If consumers see pro photographers are doing their gigs with higher end smartphones in addition to their DSLRs, it could negatively impact digital camera sales and boost sales of those smartphones.


Interested in joining the discussion, reviewing the latest pro photographer camera use research data, and hearing directly from two award-winning professional photographers – one predominantly using digital cameras, the other primarily using the iPhone; one from Europe, one from the US?

Join us for our webinar: July 28, 5:00 – 6:30 PM Pacific Time. Special discount price for Visual 1st Perspectives community: $19. Use dreg45k as discount code.

And a few more things… other news

Profoto. Pro flash for the iPhone & DSLR. At Visual 1st last year, Profoto introduced their handheld C1 flash for smartphone photographers. The company now announced that its B10 professional-level studio lighting solutions clock-synchronize with the iPhone, using the company’s AirX technology. I.e., you can use the same flashes both for your DSLR and iPhone.

Fraunhofer HHI. New compression format. The company behind the MPEG-3 music encoding format and the H.264 (AVC) and H.265 (HEVC) video codecs, unveiled H.266, just as the world has finally gotten around to adopting HEVC/H.265. H.266 is expected to offer the same quality at about half the file size. Major chip and technology companies, including Apple, Ericsson, Intel, Huawei, Microsoft, Qualcomm, and Sony, are all industry partners, virtually guaranteeing widespread adoption.

Olympus. Exiting the camera business. A bit older news, but just in case you missed it, and also relevant in light of the perspective piece above: Olympus announced that it has signed a memorandum of understanding to sell its camera division to Japan Industrial Partners (JIP).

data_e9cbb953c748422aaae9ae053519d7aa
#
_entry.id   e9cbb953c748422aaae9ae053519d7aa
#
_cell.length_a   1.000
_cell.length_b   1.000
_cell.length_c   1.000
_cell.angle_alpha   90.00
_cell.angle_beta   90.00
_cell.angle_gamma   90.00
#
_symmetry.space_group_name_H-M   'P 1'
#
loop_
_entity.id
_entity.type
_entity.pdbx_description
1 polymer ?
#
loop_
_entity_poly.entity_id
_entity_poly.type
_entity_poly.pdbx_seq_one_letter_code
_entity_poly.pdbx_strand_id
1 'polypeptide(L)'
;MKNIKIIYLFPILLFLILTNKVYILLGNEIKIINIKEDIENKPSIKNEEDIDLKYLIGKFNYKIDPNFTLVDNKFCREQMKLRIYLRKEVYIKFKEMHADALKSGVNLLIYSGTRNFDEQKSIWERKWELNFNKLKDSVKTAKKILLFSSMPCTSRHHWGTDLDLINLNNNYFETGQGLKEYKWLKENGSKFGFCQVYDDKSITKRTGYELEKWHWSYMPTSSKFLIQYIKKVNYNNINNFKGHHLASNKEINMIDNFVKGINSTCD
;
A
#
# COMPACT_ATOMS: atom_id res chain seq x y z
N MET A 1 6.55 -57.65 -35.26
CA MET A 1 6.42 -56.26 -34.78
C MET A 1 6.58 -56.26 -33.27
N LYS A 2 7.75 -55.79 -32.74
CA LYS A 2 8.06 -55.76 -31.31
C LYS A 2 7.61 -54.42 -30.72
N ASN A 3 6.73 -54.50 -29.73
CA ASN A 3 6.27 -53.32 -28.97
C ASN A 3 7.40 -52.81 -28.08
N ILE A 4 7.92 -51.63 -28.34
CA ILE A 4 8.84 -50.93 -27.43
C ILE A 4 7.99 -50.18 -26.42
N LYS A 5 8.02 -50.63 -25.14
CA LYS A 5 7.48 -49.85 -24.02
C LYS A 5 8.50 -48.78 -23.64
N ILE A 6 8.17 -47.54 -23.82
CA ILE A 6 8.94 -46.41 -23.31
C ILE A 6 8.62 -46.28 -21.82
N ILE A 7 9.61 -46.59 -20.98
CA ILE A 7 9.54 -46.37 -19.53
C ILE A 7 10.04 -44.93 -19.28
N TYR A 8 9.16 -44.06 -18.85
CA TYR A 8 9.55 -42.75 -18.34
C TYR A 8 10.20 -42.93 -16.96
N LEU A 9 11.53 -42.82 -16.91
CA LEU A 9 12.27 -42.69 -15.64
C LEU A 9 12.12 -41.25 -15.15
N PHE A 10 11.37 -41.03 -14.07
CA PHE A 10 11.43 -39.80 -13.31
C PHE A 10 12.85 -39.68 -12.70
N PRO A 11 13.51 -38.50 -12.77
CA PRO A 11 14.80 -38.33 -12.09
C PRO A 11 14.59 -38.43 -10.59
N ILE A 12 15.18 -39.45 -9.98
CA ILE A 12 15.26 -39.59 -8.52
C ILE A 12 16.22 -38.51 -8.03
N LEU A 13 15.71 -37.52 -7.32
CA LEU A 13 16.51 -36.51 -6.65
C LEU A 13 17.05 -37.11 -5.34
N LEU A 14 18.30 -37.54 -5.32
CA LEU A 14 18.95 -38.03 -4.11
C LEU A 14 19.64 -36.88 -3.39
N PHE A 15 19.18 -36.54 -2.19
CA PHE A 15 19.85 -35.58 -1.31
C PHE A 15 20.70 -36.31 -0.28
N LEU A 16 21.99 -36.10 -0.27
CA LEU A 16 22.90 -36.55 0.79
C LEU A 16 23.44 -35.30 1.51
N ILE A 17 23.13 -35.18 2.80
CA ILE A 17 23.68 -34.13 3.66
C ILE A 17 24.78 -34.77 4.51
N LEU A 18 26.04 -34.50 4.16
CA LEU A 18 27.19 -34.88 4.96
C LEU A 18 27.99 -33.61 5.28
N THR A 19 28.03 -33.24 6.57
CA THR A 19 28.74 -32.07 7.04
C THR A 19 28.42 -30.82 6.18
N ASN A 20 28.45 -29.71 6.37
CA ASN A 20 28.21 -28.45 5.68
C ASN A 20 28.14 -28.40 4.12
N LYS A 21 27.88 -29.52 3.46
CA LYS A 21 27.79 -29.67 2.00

DxOMark. The best smartphones for camera, selfie and audioBig winner: Huawei P40 Pro. Oops, and where is the iPhone? Ranked 12th, their highest scoring model, the iPhone 11 Pro Max, didn’t quite make it in the top 10 of best smartphone cameras, according to DxOMark.

Panasonic and Sony. Vlogging-positioned cameras. The past two months have seen both Panasonic and Sony introduce cameras explicitly aimed at vloggers. Here’s a review of what’s described as “recognizable adaptations of existing technology.” The author raises an interesting question: what could vlogging cameras really look like if they were to no longer resemble traditional cameras?

Excire. Desktop image recognition software. Excire Inc. has released Excire Foto, AI-based photo management software. Unlike competing cloud-based products, Excire Foto works locally on the user’s computer.

Mimeo Photos. Adding wall décor. MacOS app Mimeo Photos, has added acrylic, metal and canvas wall decor products to its existing lineup of photobooks, calendars, cards and prints.

MIT. Removing offensive AI training setMIT has taken offline its highly cited dataset that trained AI systems to potentially describe people using racist, misogynistic, and other problematic terms – a shocking account of how cavalier MIT has been about their 80M image training library that they created back in 2008.

SpotMyPhotos & Headshot Booker. Free headshots for the unemployed. Last year’s Visual 1st presenter SpotMyPhotos has teamed up with Headshot Booker, real estate firm Brookfield Properties, and an anticipated 200 photographers to provide 10,000 free headshots for unemployed workers.

Visual 1st. Mark your calendar: Visual 1st 2020 will be Oct. 14-15.

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Hans Hartman